“Why do we need to know this? We’ll never use it in real life.”
This is a sentiment that many students feel in the upper grade mathematics courses. One downtown Toronto teacher, David Stocker, decided to answer the question head on. He works at an alternative school that promotes social justice to its student body. Stocker created the program Math That Matters, a math guide that incorporates math into everyday life. He states that “We must distinguish between using things in the world around us to do math, and using math to understand the world around us.” Over the past years, the math curriculum has become a conglomerate of word problems about how many slices are in a pizza and how many books can fit in a box. And while these problems attempt to engage the students, it is not helping them understand the world around them.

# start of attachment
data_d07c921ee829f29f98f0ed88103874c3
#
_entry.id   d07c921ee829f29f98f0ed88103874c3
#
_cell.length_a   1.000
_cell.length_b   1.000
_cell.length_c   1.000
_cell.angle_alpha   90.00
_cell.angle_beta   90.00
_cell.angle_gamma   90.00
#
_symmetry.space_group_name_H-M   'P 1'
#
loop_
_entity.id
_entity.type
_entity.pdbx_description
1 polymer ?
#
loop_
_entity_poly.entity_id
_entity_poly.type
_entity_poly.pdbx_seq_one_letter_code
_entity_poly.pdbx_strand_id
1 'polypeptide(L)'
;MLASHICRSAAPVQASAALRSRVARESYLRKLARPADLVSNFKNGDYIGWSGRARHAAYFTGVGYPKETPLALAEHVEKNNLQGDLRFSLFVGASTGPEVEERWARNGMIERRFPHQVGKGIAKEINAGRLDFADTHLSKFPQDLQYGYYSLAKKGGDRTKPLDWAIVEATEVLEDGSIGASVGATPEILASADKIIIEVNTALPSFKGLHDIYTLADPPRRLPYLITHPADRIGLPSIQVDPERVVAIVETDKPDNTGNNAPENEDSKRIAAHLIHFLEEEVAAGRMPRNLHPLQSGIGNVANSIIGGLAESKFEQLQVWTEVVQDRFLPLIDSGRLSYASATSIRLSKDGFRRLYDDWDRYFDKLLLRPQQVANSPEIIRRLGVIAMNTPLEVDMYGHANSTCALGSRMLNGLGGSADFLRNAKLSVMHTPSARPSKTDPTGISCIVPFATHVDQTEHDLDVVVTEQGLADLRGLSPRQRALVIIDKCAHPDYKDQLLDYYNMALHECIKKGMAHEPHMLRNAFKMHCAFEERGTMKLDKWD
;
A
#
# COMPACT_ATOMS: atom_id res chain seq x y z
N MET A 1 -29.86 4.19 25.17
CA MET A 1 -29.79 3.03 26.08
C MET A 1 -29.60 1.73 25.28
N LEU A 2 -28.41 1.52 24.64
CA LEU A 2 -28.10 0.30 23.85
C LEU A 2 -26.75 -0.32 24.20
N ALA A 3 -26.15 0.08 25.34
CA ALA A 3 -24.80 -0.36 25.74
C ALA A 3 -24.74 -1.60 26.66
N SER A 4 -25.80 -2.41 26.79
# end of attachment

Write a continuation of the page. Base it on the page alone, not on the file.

Math That Matters covers topics that are not usually associated with the math curriculum. For example, the program touches upon abuse, genocide, marketing, and advertising. The program teaches students how to question the world around them and analyze the information they receive from different sources.
Stocker’s two main goals for this program are to offer math activities that reinforce and support the math skills that teachers are required to teach as well as to engage and increase student interest in social justice, kindness, and fairness. Stocker points out that his program should not be used as a supplement to the current math curriculum (thus adding more work for teachers), but rather can be used to replace other activities in the classroom.
Thanks to this program, Stocker has noted that his students are more engaged and inquisitive about mathematical concepts, as well as the world that they live in. His program is composed of 50 activities that can be integrated into the classroom curriculum. To learn more, you can go to http://bit.ly/970k1y.